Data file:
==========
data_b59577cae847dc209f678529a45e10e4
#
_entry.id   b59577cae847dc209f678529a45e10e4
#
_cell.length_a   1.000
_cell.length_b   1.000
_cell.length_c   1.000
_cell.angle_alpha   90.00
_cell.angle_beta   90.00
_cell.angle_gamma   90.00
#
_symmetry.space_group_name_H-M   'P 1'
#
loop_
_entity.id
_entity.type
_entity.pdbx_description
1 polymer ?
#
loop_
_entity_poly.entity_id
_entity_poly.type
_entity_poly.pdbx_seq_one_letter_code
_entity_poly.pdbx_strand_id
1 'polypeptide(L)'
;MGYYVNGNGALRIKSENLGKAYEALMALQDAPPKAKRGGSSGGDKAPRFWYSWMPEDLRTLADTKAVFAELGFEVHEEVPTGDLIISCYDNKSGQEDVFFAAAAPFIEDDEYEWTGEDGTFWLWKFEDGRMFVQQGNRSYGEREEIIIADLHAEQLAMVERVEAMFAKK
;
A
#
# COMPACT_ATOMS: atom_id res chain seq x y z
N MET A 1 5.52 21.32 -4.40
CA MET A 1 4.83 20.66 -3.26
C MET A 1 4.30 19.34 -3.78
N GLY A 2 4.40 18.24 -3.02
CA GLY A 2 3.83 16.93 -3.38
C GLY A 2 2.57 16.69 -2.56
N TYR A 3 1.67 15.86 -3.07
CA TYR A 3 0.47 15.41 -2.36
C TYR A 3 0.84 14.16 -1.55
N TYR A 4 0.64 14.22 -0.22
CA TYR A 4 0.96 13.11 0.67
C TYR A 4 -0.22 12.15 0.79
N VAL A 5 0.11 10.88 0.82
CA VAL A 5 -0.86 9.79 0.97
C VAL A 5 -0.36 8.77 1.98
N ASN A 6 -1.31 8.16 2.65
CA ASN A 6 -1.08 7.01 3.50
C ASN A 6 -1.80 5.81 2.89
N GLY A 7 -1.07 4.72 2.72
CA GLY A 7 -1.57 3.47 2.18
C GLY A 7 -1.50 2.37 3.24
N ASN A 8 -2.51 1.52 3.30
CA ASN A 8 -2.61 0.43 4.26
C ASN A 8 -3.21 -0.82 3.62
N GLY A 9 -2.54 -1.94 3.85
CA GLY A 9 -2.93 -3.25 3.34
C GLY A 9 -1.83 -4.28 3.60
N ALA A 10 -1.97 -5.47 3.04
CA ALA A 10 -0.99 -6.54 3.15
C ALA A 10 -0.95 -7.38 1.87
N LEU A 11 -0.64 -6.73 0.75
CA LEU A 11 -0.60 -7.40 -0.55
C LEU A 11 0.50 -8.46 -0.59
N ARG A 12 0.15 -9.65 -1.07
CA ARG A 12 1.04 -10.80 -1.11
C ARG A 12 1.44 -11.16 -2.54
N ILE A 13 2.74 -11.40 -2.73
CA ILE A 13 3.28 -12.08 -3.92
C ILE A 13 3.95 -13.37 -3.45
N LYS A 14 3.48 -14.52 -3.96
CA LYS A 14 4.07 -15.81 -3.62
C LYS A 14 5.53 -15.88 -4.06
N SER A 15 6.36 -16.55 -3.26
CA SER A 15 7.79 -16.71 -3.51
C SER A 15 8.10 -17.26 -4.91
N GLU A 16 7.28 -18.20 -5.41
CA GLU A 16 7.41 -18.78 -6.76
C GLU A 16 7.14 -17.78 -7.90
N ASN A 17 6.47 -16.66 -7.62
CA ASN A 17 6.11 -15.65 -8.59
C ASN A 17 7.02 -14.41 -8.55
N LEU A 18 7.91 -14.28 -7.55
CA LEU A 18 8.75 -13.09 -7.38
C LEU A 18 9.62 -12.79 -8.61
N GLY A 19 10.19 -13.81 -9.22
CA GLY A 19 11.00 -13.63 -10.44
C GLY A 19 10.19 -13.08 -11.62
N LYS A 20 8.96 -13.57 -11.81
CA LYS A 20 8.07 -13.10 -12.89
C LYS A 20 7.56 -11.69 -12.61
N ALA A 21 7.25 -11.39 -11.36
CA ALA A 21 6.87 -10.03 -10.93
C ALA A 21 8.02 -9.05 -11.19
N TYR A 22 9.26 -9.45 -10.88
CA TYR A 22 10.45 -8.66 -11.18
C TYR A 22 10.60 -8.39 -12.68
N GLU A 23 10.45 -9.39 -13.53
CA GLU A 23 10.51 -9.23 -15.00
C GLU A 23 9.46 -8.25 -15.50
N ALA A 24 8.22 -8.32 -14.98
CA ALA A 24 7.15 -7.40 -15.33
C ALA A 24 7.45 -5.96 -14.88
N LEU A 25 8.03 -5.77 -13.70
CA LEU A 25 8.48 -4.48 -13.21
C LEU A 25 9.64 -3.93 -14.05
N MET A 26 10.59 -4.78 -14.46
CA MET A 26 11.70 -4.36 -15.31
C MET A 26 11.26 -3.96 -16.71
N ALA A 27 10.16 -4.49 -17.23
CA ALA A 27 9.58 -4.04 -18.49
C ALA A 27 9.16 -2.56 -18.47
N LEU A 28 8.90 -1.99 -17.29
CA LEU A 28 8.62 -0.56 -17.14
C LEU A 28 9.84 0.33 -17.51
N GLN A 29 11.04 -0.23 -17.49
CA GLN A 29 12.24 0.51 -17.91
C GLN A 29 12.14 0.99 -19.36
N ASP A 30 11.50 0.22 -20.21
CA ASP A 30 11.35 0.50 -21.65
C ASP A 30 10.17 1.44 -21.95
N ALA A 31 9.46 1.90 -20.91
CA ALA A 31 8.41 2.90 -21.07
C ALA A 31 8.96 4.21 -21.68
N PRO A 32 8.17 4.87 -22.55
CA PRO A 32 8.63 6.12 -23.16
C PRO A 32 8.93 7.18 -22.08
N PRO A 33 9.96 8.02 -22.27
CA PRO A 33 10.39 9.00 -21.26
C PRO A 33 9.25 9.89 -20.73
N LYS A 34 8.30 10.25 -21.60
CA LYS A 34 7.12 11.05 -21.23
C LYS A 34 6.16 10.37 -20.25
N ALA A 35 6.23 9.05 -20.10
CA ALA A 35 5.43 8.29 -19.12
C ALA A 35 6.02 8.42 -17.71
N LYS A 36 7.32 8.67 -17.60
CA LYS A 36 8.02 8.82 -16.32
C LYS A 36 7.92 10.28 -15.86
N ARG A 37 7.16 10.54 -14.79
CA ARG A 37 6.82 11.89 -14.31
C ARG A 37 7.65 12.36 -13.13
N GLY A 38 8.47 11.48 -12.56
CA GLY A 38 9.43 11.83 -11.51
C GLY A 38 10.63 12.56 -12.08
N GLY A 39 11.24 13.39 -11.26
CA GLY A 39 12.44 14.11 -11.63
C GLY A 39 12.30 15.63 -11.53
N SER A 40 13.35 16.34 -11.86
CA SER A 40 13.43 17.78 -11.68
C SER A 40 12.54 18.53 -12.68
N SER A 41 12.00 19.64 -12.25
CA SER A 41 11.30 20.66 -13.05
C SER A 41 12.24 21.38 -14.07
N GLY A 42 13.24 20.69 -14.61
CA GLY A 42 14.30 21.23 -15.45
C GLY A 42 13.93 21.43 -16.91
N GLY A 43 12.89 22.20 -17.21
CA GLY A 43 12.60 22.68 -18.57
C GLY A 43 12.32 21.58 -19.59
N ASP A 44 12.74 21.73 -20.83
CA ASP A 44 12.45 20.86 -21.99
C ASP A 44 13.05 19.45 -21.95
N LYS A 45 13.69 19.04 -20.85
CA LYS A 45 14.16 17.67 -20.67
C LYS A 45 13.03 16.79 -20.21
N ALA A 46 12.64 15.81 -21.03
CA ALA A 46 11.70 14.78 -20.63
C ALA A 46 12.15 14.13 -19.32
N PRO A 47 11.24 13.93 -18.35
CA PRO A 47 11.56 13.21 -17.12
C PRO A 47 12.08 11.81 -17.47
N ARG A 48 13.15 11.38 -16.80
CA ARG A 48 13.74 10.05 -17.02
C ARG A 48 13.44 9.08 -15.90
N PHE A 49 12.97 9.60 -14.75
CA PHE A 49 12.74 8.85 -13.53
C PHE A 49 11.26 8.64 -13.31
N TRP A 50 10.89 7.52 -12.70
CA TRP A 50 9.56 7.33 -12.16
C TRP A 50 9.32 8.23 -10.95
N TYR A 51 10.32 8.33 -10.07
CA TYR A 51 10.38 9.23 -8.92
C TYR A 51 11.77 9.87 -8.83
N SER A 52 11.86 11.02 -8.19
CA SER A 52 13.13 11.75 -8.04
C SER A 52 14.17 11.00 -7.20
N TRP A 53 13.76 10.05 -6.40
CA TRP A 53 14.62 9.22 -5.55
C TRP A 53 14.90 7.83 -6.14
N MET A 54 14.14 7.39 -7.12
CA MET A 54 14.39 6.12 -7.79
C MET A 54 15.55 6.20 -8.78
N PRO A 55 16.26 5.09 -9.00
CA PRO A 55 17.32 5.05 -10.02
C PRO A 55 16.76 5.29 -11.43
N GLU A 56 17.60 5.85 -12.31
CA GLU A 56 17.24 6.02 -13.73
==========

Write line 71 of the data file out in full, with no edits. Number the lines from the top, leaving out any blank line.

CA LYS A 14 4.07 -15.81 -3.62